2006-2014 Honda Ridgeline: problems, pros and cons, what to look for

March 4, 2021
The Honda Ridgeline is a unique truck: it looks rugged, drives nice and is surprisingly practical. It’s Honda’s first truck in the North American market, built with utility in mind. It can haul a trailer, seat 5 people and use its in-bed trunk as a water-tight cooler in one trip.
2006 Honda Ridgeline 2006 Honda Ridgeline.

The Ridgeline comes with a transverse-mounted 3.5L V6 VTEC engine mated to a 5-speed automatic transmission. Inside, the Ridgeline is simple and spacious with many storage compartments and rear folding seats. As of 2021, ConsumerReports rates the overall reliability of the 2006-2008 and 2010-2011 Ridgeline as “above average” and “well above average” for the 2009 and 2012-2014 Ridgeline. The Ridgeline scores high in reliability, but what are the reported problems and repairs?

Reported problems: At higher mileage, the struts may need to be replaced. Replacing both struts (front or rear set) could cost from $600 to $900.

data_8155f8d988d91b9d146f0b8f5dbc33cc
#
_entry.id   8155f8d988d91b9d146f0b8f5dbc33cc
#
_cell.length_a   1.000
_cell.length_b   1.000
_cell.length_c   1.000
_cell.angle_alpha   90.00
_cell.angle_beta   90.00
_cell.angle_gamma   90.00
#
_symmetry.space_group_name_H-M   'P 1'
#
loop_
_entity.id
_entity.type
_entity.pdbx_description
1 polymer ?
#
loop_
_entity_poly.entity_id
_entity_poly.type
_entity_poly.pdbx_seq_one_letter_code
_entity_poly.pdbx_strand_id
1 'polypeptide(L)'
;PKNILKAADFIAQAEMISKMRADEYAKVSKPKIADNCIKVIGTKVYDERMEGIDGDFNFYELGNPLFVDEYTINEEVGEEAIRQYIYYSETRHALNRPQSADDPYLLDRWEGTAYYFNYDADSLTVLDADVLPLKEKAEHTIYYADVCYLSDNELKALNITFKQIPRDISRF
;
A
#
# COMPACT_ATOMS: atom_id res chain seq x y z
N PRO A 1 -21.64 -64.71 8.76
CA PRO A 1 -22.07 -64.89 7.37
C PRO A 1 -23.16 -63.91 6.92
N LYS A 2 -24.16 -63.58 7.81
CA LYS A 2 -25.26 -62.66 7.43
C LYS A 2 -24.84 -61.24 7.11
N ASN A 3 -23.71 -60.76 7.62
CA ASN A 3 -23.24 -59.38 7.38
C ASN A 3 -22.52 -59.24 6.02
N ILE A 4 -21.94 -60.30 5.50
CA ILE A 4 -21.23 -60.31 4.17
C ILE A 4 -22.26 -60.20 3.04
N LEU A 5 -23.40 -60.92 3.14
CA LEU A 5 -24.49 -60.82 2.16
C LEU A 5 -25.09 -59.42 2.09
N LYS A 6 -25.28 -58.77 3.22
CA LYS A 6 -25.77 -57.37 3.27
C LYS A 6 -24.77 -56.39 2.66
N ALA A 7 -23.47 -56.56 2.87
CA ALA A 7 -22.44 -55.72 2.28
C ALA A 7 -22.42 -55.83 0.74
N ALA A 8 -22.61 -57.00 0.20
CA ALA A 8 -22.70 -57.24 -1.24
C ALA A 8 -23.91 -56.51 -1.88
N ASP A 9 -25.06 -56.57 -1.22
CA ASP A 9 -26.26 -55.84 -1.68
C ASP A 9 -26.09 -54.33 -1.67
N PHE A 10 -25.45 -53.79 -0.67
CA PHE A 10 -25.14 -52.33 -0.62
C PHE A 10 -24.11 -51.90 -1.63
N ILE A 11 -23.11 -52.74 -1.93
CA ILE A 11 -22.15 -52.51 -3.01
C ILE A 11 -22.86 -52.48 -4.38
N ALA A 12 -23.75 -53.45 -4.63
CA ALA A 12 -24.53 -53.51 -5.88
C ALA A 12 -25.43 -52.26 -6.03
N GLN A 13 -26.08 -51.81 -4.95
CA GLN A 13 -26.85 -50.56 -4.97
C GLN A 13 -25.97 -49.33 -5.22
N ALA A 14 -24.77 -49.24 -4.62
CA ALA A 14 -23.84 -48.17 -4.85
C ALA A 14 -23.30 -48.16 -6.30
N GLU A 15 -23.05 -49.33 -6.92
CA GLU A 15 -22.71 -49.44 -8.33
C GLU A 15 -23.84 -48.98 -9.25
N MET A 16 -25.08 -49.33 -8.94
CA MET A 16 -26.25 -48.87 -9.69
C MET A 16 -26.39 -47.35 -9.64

A bad O-ring can cause a whining noise from the power steering pump. The repair is easy and inexpensive, you can find videos on how to do it yourself here.
2006 Honda Ridgeline interior 2006 Honda Ridgeline interior.
Make sure to also check your power steering fluid level. If the noise persists after the O-ring has been changed, the power steering pump itself may be bad.
The plastic pulleys (cable guides) which allow the rear seats to fold up are a common trouble spot in the 2006-2011 Ridgeline. According to Honda TSB 10-068, when they break, the legs of the seats won’t stay retracted when the seats are up. The repair is easy to do and the replacement metal pulleys are inexpensive and durable. You can find threads here detailing the fix.
A broken sway bar link could cause rattling or clunking noises from a wheel well. The part will need to be replaced but isn't expensive. Other components could be bad too; make sure to have your car inspected as soon as possible if you hear noises coming from under the vehicle.
Brake calipers may become seized and require replacement, costing $220-350. A bad caliper may cause "brake drag", when it feels like the car is not rolling free.
According to the Honda service bulletin TSB 07-028, a loose intermediate shaft heat shield may cause a rattle from under the truck during acceleration. Replacing the heat shield and any damaged nuts or gaskets should fix the problem. The parts are not expensive.
Grease spatters in the wheel wells or inside the wheel are a common indication of leaking CV boots. The boot is an inexpensive part, however your mechanic may suggest replacing the whole cv axle ($250 to $400 for one front cv axle). We found a few videos on the CV boot repair. A failing front CV joint may make a clicking noise from the wheels while turning.